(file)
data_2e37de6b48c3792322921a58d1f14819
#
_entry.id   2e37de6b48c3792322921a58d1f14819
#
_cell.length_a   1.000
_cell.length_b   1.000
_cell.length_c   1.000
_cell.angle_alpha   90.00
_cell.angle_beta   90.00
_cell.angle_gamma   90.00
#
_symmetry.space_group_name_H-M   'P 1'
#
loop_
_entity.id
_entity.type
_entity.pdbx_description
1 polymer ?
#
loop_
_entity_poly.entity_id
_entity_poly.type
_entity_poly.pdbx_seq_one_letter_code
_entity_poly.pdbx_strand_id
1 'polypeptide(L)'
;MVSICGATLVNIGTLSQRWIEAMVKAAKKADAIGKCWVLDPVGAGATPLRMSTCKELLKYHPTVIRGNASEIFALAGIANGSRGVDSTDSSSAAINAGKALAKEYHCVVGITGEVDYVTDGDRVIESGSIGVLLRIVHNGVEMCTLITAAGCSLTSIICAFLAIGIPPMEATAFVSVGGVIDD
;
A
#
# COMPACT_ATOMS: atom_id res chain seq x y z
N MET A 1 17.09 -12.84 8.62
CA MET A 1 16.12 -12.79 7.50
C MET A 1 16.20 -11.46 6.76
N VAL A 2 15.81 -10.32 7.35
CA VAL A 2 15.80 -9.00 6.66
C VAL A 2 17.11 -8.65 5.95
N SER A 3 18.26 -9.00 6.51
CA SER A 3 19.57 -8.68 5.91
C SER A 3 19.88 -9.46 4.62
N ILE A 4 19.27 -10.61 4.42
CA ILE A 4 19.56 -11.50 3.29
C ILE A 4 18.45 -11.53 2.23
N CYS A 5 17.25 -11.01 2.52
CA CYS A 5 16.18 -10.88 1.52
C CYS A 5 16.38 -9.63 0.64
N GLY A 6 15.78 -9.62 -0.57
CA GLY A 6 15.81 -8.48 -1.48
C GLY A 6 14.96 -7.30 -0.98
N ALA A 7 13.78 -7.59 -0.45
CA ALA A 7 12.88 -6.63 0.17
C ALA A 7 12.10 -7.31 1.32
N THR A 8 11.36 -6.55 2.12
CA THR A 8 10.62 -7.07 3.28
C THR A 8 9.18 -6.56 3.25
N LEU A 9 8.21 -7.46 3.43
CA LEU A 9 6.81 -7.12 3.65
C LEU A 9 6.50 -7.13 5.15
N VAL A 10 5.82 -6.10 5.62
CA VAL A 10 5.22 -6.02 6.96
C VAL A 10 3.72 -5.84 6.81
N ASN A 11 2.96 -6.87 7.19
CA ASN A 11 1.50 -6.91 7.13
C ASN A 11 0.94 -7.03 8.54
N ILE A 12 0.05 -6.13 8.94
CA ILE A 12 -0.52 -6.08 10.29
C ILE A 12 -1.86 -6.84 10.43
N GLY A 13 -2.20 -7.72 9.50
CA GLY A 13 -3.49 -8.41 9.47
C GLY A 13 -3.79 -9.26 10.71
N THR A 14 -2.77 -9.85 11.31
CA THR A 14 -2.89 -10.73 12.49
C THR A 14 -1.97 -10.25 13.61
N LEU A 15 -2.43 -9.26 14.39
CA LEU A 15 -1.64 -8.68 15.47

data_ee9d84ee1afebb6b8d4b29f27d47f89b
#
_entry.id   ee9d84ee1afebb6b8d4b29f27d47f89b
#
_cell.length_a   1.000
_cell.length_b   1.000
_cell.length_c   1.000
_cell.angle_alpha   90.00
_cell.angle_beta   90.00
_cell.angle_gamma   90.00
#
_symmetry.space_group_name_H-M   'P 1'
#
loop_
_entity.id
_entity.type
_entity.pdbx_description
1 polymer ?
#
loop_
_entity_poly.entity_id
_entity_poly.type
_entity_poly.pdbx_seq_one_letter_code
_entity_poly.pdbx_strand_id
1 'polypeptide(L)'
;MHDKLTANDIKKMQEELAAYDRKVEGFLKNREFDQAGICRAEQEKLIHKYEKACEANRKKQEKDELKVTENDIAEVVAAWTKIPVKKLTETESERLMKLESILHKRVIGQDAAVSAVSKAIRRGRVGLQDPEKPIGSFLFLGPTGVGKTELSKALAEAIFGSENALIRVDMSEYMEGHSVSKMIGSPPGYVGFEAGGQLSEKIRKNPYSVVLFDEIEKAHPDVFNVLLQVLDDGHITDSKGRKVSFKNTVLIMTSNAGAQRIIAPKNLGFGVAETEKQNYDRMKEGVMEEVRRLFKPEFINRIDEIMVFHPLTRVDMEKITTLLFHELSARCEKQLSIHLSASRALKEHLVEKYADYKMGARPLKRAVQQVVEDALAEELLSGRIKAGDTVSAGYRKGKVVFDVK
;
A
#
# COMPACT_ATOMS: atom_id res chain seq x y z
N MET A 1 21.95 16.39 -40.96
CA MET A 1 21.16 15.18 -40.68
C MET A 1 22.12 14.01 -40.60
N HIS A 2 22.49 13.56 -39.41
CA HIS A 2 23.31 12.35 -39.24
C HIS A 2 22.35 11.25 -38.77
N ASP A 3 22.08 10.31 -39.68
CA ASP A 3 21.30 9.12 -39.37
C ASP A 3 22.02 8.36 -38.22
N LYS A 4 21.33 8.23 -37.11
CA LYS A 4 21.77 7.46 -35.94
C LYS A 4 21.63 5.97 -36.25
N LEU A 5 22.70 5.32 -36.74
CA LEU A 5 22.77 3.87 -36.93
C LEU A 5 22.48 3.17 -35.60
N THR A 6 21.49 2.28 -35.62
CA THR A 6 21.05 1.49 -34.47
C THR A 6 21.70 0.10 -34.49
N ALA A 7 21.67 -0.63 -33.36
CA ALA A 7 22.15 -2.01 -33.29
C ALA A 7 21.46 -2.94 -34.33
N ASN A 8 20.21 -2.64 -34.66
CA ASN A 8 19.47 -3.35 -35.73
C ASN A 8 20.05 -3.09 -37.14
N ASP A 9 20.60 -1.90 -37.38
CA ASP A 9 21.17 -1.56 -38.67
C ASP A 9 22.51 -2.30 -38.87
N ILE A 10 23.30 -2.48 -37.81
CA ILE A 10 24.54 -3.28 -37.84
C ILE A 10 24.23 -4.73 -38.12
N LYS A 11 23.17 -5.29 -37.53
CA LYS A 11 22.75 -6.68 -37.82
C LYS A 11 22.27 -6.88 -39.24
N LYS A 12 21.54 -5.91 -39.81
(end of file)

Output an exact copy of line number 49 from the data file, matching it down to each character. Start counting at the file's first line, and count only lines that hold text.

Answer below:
N ALA A 7 13.78 -7.59 -0.45